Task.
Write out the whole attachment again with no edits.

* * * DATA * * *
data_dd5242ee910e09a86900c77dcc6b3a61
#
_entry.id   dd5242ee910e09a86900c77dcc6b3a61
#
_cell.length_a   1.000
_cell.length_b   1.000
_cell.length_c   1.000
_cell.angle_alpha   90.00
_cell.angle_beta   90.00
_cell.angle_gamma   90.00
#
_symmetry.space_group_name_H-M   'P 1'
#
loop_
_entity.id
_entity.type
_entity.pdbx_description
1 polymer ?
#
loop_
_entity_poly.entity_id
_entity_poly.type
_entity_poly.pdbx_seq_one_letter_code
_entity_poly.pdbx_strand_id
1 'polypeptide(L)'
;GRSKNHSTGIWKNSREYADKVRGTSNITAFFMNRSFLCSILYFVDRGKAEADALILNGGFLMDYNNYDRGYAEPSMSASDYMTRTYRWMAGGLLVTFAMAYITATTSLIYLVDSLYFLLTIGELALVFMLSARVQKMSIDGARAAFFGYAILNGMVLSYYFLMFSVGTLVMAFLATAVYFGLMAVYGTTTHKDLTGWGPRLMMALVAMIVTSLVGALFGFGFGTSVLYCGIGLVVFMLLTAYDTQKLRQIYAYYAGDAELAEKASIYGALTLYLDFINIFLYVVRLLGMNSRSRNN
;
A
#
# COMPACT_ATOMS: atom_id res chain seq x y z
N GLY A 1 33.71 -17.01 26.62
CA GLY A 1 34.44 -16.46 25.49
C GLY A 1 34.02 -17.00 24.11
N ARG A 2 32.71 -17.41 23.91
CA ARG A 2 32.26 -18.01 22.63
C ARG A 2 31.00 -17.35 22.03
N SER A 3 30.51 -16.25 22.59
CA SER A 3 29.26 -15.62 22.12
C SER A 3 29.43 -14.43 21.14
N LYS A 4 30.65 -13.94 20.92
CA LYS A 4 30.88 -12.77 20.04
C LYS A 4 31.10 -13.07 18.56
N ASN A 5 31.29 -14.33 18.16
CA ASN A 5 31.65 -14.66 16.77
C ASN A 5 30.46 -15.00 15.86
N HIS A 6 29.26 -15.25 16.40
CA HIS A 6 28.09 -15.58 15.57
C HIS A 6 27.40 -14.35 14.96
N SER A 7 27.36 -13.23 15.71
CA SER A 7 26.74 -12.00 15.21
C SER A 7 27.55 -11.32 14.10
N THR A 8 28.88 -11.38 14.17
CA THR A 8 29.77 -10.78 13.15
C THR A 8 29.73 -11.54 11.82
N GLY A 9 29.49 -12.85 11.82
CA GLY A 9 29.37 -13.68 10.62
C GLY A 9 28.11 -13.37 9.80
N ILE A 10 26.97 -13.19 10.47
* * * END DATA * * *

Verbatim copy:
data_dd5242ee910e09a86900c77dcc6b3a61
#
_entry.id   dd5242ee910e09a86900c77dcc6b3a61
#
_cell.length_a   1.000
_cell.length_b   1.000
_cell.length_c   1.000
_cell.angle_alpha   90.00
_cell.angle_beta   90.00
_cell.angle_gamma   90.00
#
_symmetry.space_group_name_H-M   'P 1'
#
loop_
_entity.id
_entity.type
_entity.pdbx_description
1 polymer ?
#
loop_
_entity_poly.entity_id
_entity_poly.type
_entity_poly.pdbx_seq_one_letter_code
_entity_poly.pdbx_strand_id
1 'polypeptide(L)'
;GRSKNHSTGIWKNSREYADKVRGTSNITAFFMNRSFLCSILYFVDRGKAEADALILNGGFLMDYNNYDRGYAEPSMSASDYMTRTYRWMAGGLLVTFAMAYITATTSLIYLVDSLYFLLTIGELALVFMLSARVQKMSIDGARAAFFGYAILNGMVLSYYFLMFSVGTLVMAFLATAVYFGLMAVYGTTTHKDLTGWGPRLMMALVAMIVTSLVGALFGFGFGTSVLYCGIGLVVFMLLTAYDTQKLRQIYAYYAGDAELAEKASIYGALTLYLDFINIFLYVVRLLGMNSRSRNN
;
A
#
# COMPACT_ATOMS: atom_id res chain seq x y z
N GLY A 1 33.71 -17.01 26.62
CA GLY A 1 34.44 -16.46 25.49
C GLY A 1 34.02 -17.00 24.11
N ARG A 2 32.71 -17.41 23.91
CA ARG A 2 32.26 -18.01 22.63
C ARG A 2 31.00 -17.35 22.03
N SER A 3 30.51 -16.25 22.59
CA SER A 3 29.26 -15.62 22.12
C SER A 3 29.43 -14.43 21.14
N LYS A 4 30.65 -13.94 20.92
CA LYS A 4 30.88 -12.77 20.04
C LYS A 4 31.10 -13.07 18.56
N ASN A 5 31.29 -14.33 18.16
CA ASN A 5 31.65 -14.66 16.77
C ASN A 5 30.46 -15.00 15.86
N HIS A 6 29.26 -15.25 16.40
CA HIS A 6 28.09 -15.58 15.57
C HIS A 6 27.40 -14.35 14.96
N SER A 7 27.36 -13.23 15.71
CA SER A 7 26.74 -12.00 15.21
C SER A 7 27.55 -11.32 14.10
N THR A 8 28.88 -11.38 14.17
CA THR A 8 29.77 -10.78 13.15
C THR A 8 29.73 -11.54 11.82
N GLY A 9 29.49 -12.85 11.82
CA GLY A 9 29.37 -13.68 10.62
C GLY A 9 28.11 -13.37 9.80
N ILE A 10 26.97 -13.19 10.47